I wanna be clear: I’m not saying it’s a bad episode. And I am definitely curious as to why Reverse-Flash can get it up but can’t keep it up, if you know what I mean. (I mean his speed.) I wanna find out why Rathaway knows so much about Ronnie, and where that little plot thread leads. I’m just saying a lot of the emotional motifs in this episode seem to come at the wrong time in the overall seasonal symphony, as it were, and I find that frustrating.
Things of note:
- Iris was hired for her journalism job because she is presumed to have an in with the Flash, and she’s assigned to work his stories.
- During this episode, Barry blasts out of the coffee shop, leaving papers spinning in the air blah blah blah.
- Iris has met the Flash, this should, at the very least, set off some kind of mental “huh, that’s weird, make a note of it” thing
- What I’m saying is this seems like the ideal setup which leads to Iris figuring out her best friend is the Flash.
- It’s probably not gonna, but it should
- The sound effect when Hartley pulls out his evil hearing aids to indicate that he has awful, constant, drilling, painful ringing in his ears is only about half a pitch above the awful, constant, drilling, occasionally painful ringing in my right ear.
- If Hartley had dedicated himself to manufacturing anti-tinnitus hearing aids he would have been a goddamn hero and been able to call out Harrison Wells.
- Like, are you kidding me? Tinnitus has no cure and there’re no good treatments, your ears just ring until you die.
- Often, getting increasingly worse over time.
- (I’m honestly mad that these hearing aids aren’t a real thing I can get in this world for myself.)
- But seriously, Hartley, you could have cured the incurable and, given the city’s ambivalence towards Wells, you could have stomped him in the press and he’d have been able to do precisely dick.
- I’m using a lot of bullet points today but don’t worry, there will be plenty left for Kevin to use.
- The cells (and I noticed this because we had an above shot of Hartley) are tiny and appear to have no toilets, or even enough space for a man of average height to lay down flat.
- That is, uh, super inhumane.
- Did the police just…let the Flash take a suspect away? Is it at that point? They were there and then he has Hartley in custody? Does nobody have anything to say about that?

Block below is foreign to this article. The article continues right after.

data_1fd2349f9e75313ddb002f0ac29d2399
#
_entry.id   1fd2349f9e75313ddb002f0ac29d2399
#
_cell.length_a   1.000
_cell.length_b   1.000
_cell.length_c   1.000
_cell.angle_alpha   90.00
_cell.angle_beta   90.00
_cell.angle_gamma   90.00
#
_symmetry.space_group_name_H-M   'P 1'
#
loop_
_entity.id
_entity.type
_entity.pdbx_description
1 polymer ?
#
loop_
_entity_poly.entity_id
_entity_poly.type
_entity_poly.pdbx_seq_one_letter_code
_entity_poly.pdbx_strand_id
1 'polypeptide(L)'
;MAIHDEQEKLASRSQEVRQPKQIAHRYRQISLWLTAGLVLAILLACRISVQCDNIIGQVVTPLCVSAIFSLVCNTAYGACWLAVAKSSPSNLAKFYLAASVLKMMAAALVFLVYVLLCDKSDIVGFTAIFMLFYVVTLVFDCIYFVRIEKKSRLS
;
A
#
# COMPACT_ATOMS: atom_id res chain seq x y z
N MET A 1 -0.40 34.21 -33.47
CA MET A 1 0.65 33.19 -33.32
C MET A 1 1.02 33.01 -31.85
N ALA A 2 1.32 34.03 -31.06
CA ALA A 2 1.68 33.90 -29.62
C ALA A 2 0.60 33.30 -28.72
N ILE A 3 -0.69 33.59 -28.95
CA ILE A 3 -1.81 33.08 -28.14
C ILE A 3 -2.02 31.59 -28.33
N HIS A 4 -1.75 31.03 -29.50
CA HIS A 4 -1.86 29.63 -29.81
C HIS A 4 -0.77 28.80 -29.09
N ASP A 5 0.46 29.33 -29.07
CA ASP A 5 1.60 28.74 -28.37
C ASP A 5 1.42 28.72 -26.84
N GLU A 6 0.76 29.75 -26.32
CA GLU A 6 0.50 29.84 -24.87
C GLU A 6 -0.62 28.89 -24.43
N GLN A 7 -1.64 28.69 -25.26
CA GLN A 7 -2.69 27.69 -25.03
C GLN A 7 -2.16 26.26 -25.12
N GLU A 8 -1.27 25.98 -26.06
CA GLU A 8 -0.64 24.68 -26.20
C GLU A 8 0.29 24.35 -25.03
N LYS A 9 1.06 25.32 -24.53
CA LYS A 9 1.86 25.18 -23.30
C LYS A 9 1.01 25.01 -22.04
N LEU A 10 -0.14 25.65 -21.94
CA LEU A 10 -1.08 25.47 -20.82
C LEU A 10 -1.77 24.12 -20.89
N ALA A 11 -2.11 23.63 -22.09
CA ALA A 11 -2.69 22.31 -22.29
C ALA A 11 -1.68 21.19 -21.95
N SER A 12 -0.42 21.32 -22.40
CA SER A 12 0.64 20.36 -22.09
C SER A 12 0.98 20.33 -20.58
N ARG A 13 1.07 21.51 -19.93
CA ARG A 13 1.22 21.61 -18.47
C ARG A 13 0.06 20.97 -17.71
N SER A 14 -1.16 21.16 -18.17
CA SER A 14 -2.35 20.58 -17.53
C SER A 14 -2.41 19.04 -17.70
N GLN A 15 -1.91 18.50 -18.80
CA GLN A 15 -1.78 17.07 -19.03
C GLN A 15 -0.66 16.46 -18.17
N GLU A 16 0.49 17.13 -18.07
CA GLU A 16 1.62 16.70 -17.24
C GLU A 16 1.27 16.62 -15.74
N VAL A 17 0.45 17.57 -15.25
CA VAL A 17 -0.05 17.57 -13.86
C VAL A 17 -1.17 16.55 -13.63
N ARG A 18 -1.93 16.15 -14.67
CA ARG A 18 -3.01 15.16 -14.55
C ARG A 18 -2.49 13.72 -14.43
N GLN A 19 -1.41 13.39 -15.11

- Their little prison thing is just getting increasingly sketchy, is my point.
- There do not appear to even be buckets to pee in.
- At least Joe and Eddie both went “all this glass exploded around a wheelchair bound guy and he seems completely unharmed, this is kinda fishy” so at least someone was paying attention.
Bethany touched on the awkward points already, so aside from my normal grumbling of IT’S NOT A TWIST IF YOU SHOW US THAT HE’S EVIL FROM WORD ONE, I’ll move onto focusing on the great parts of this episode.
My Flash guru loves loves loves Pied Piper in the comics, and had the best time with Hartley being in this series, even though he was too much of a gloomy jerk here. She vastly prefers the lovable geeky dork in the polka-dotted longjohns who loves to tease Wally and basically Tuxedo Mask his way into wherever the action is. Hartley’s season 2 appearance, while brief, was far more in line with that Piper, and she really enjoyed that. And she had many thoughts about his interactions with Wells in this episode.
Additionally, I’m not really in any position to comment on the queer representation in this show and how well-done it is, so take what I say here with a grain of salt and let someone else give a more definitive judgment here, but even by today’s standards, the Berlanti universe is fairly progressive. Over on Arrow, you’ve got Sarah and arguably Laurel Lance, bisexual in all but name (and that’s mostly because TV networks really, really want to shy away from actually saying “bisexual” on network broadcasts), and here in Central City there’s been both Captain Singh and now Hartley, two very openly gay characters.